Real-time radiation testing

Materials World magazine
31 Jan 2019
The ion beamline at Sandia National Labs, USA, where the new radiation damage measurement system has been installed and tested.  Credit – Cody Dennett

Neutron radiation changes to materials can be tracked non-destructively. Ceri Jones spoke to the maker of a new system. 

Radiation damage to materials can be continuously monitored using a new laser-based system developed by a research team at MIT, and Sandia National Laboratories, USA. 

After devising the concept two years ago, the team has built and demonstrated a system able perform real-time and real-world testing, with the goal of designing materials that are more resistant to changes from radiation. This could save labour, resource and risk for material scientists in nuclear fields, where experiments involve radiological hazards.

Going nuclear 

Nuclear power stations across the USA sparked the idea. Commissioned around a similar period, they are now reaching their end-of-life, so must be assessed for extension or decommissioning. Materials analysis of the degree of neuron radiation exposure to the core structural components, elements that can’t be assessed without replacing the entire system, is long and expensive task, often involving destructive testing and microscopy. This new acoustic interrogation method provides non-contact, continuous monitoring, to pinpoint when material damage reaches critical levels. 

‘As the materials see high radiation fields over the course of their operation lifetime, their properties will change drastically. That's a huge problem in radiation materials science, so the goal of our field is to design materials that are more resistant to these changes,’ MIT doctoral student, Cody Dennett, told Materials World. 

‘We take a beam of charged heavy ions – in this case we're looking at metals so we try to use ions of the same metal – and we slam them into whatever we're looking at. We pulse the surface with a moderately high-intensity laser pulse to excite the surface but not damage it. 

‘How fast that wave propagates, and other characteristics of how fast [the waves] decay away as a function of time can tell us things about the properties of the material we’re looking at. We monitor these things – the speed of how these waves propagate and how they decay.’

This interrogation provides an indication of a material’s elastic properties and how it transports heat. ‘We get this sort of two-mode picture of how evolution is occurring because different types of changes in the material will affect these two different properties in different ways, so it gives us two lenses to view what changes are happening through.

‘It may not give us exactly the same properties that we’d get back doing traditional destructive mechanical testing, but it gives us some indication of how the materials are changing, at what rate and where transition behaviour is happening in that evolution.’ 

New materials 

Accelerated testing is not at the point where it can replace all traditional approaches, but it can offer advantages when used in conjunction. While ion beam exposure can take from hours up to a day to cause end-of-life equivalent damage seen in industrial environments, the time-consuming and essential data analysis can still take around a year. But the new system still has value, as Dennett explains.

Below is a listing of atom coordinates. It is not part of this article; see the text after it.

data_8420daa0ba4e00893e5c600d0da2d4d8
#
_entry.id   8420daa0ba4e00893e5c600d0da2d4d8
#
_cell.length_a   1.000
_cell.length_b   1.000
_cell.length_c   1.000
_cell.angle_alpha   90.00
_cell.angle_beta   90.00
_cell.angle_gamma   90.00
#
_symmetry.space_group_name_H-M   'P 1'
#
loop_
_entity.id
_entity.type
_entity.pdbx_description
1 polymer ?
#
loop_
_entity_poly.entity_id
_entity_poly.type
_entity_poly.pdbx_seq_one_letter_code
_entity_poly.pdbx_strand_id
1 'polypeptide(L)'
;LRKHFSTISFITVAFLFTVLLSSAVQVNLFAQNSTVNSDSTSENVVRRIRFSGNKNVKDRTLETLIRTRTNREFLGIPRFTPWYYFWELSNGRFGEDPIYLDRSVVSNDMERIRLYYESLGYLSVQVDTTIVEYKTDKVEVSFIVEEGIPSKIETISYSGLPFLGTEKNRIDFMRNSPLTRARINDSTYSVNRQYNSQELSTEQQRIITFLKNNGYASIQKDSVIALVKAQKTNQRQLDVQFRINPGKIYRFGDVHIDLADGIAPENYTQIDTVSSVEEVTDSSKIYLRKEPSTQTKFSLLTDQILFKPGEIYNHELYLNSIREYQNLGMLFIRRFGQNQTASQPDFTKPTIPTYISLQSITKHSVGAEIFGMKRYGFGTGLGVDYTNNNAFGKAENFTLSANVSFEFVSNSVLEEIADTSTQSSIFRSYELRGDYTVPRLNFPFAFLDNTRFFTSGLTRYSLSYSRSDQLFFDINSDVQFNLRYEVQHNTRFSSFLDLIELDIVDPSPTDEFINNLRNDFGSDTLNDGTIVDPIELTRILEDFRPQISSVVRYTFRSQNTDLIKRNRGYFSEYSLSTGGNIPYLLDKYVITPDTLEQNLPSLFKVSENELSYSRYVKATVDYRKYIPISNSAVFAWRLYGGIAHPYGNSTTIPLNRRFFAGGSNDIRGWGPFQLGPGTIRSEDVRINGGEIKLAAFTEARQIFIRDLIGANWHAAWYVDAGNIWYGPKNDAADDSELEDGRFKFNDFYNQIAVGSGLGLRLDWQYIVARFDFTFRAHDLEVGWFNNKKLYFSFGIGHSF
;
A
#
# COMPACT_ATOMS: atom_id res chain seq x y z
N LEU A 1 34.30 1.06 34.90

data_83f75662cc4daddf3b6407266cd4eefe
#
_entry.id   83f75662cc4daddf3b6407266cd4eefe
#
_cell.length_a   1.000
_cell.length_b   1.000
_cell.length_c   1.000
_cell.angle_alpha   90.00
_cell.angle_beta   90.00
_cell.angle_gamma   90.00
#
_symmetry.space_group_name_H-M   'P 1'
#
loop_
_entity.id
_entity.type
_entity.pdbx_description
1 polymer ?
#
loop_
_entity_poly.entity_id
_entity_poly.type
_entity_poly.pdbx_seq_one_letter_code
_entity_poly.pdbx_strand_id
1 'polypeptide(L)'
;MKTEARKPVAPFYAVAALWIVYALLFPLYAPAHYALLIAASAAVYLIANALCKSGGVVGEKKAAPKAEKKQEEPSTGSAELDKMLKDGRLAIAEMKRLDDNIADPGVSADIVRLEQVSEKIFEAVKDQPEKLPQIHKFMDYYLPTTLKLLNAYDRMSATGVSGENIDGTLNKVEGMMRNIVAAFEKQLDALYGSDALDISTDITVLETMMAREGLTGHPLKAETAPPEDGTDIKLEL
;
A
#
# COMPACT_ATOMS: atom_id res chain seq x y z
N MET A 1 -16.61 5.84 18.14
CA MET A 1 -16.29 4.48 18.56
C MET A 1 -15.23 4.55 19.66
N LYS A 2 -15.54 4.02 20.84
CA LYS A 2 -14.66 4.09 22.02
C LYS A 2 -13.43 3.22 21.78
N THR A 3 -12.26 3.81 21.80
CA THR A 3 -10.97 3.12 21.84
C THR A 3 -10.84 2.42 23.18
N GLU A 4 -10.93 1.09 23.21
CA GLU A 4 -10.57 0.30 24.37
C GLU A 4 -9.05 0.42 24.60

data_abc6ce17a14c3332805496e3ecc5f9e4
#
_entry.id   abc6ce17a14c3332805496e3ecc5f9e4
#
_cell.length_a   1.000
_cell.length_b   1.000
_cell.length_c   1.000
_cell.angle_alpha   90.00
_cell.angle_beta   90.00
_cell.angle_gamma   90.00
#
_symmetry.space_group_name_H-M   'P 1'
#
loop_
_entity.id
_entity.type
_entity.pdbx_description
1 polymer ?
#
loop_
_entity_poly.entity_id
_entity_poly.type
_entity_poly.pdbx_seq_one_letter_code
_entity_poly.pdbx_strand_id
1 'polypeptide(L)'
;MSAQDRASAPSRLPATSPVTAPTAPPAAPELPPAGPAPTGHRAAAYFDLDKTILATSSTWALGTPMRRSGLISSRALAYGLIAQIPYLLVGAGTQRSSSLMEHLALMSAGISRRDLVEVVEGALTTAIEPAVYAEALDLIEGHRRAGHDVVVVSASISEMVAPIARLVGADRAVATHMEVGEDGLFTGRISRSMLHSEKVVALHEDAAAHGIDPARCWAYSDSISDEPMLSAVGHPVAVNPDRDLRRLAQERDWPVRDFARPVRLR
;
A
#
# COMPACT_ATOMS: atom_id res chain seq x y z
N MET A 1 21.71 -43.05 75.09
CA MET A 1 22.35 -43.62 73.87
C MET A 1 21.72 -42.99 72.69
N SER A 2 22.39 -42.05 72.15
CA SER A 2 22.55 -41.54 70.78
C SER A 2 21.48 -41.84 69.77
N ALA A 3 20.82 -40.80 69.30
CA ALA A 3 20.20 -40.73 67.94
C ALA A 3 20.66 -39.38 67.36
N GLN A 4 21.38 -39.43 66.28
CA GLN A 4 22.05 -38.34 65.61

‘Instead of having data points where, if you have a 10-year equivalent lifecycle and you’re sampling every year, taking 10 samples takes a year to analyse, we're sampling that whole 10-year equivalent lifecycle continuously as you’re applying the damage,’ he says. And while it doesn’t eradicate the need for destructive testing, ‘it does tell us where we want to do it – where do we actually carry out this time-consuming and resource-intensive interrogation to tell us the most about what’s happening?’. 

Parallel applications are being proposed at present, as Dennett explains, building material knowledge will help inform future power plant designs and ‘new energy systems that don’t rely on these old technologies’. For those, you have starting points like stainless-steel and however you want to process it and change it, but really, to optimise the process for what is the absolute best choice we can make for these new systems has still not been made in a lot of cases. We can use [this] as a design tool for new systems that we’d like to put online, and also as a safety and reliability tool for systems that are in use and being life extended.’

Knowledge building 

Dennett and the team have been refining the methodology by testing samples of pure metals with no alloys or processing, like tungsten, and this week are testing samples of high entropy alloys as an intermediate material, before applying the learnings to engineering materials. While Dennett – builder and operator of the system – is already accepting samples from researchers to perform analysis, the piecemeal system will need to be rebuilt in a user-friendly model before the tool can be loaned out. 

The paper, Real-time thermomechanical property monitoring during ion beam irradiation using in situ transient grating spectroscopy, was written by Dennett with Professor of Nuclear Science and Engineering Michael P Short, and Technologist Daniel L Buller of MIT, with Scientist Khalid Hattar of Sandia. It was published in Nuclear Instruments and Methods in Physics Research Section B, and can be read here: